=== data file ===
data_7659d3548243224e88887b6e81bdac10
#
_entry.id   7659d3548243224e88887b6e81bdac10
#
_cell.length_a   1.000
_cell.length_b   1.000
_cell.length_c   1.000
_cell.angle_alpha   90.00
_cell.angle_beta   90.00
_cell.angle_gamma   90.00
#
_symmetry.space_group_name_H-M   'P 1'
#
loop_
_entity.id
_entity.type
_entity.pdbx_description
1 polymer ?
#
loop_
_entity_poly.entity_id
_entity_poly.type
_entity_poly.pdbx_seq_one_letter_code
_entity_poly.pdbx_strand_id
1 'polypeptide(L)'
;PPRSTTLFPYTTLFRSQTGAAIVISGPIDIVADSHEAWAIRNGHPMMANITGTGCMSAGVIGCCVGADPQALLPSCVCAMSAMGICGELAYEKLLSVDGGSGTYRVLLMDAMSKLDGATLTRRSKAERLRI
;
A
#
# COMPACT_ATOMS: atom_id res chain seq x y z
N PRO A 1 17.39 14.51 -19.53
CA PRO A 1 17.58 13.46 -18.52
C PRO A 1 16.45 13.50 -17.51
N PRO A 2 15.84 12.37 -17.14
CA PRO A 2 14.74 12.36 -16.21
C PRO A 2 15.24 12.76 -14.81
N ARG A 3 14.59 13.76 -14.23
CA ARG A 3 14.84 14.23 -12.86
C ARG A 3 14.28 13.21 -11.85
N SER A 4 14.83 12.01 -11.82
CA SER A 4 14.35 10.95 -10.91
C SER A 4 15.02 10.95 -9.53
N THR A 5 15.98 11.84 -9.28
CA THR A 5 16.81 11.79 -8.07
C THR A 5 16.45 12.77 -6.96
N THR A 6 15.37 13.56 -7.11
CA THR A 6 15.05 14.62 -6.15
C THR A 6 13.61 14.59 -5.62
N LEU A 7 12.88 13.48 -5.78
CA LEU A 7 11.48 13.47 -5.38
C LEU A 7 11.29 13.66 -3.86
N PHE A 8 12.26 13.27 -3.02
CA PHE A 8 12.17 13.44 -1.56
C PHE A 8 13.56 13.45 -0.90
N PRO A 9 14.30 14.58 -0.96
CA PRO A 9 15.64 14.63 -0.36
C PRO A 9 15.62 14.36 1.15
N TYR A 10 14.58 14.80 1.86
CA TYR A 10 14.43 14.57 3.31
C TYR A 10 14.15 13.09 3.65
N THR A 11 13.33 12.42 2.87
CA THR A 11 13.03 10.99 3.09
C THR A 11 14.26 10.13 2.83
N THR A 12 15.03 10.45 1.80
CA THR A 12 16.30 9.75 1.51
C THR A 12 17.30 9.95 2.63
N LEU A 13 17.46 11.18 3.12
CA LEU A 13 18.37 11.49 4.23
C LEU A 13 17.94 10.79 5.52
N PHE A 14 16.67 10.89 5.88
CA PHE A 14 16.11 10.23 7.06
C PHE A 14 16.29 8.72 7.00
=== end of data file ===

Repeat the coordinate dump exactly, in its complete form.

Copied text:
data_7659d3548243224e88887b6e81bdac10
#
_entry.id   7659d3548243224e88887b6e81bdac10
#
_cell.length_a   1.000
_cell.length_b   1.000
_cell.length_c   1.000
_cell.angle_alpha   90.00
_cell.angle_beta   90.00
_cell.angle_gamma   90.00
#
_symmetry.space_group_name_H-M   'P 1'
#
loop_
_entity.id
_entity.type
_entity.pdbx_description
1 polymer ?
#
loop_
_entity_poly.entity_id
_entity_poly.type
_entity_poly.pdbx_seq_one_letter_code
_entity_poly.pdbx_strand_id
1 'polypeptide(L)'
;PPRSTTLFPYTTLFRSQTGAAIVISGPIDIVADSHEAWAIRNGHPMMANITGTGCMSAGVIGCCVGADPQALLPSCVCAMSAMGICGELAYEKLLSVDGGSGTYRVLLMDAMSKLDGATLTRRSKAERLRI
;
A
#
# COMPACT_ATOMS: atom_id res chain seq x y z
N PRO A 1 17.39 14.51 -19.53
CA PRO A 1 17.58 13.46 -18.52
C PRO A 1 16.45 13.50 -17.51
N PRO A 2 15.84 12.37 -17.14
CA PRO A 2 14.74 12.36 -16.21
C PRO A 2 15.24 12.76 -14.81
N ARG A 3 14.59 13.76 -14.23
CA ARG A 3 14.84 14.23 -12.86
C ARG A 3 14.28 13.21 -11.85
N SER A 4 14.83 12.01 -11.82
CA SER A 4 14.35 10.95 -10.91
C SER A 4 15.02 10.95 -9.53
N THR A 5 15.98 11.84 -9.28
CA THR A 5 16.81 11.79 -8.07
C THR A 5 16.45 12.77 -6.96
N THR A 6 15.37 13.56 -7.11
CA THR A 6 15.05 14.62 -6.15
C THR A 6 13.61 14.59 -5.62
N LEU A 7 12.88 13.48 -5.78
CA LEU A 7 11.48 13.47 -5.38
C LEU A 7 11.29 13.66 -3.86
N PHE A 8 12.26 13.27 -3.02
CA PHE A 8 12.17 13.44 -1.56
C PHE A 8 13.56 13.45 -0.90
N PRO A 9 14.30 14.58 -0.96
CA PRO A 9 15.64 14.63 -0.36
C PRO A 9 15.62 14.36 1.15
N TYR A 10 14.58 14.80 1.86
CA TYR A 10 14.43 14.57 3.31
C TYR A 10 14.15 13.09 3.65
N THR A 11 13.33 12.42 2.87
CA THR A 11 13.03 10.99 3.09
C THR A 11 14.26 10.13 2.83
N THR A 12 15.03 10.45 1.80
CA THR A 12 16.30 9.75 1.51
C THR A 12 17.30 9.95 2.63
N LEU A 13 17.46 11.18 3.12
CA LEU A 13 18.37 11.49 4.23
C LEU A 13 17.94 10.79 5.52
N PHE A 14 16.67 10.89 5.88
CA PHE A 14 16.11 10.23 7.06
C PHE A 14 16.29 8.72 7.00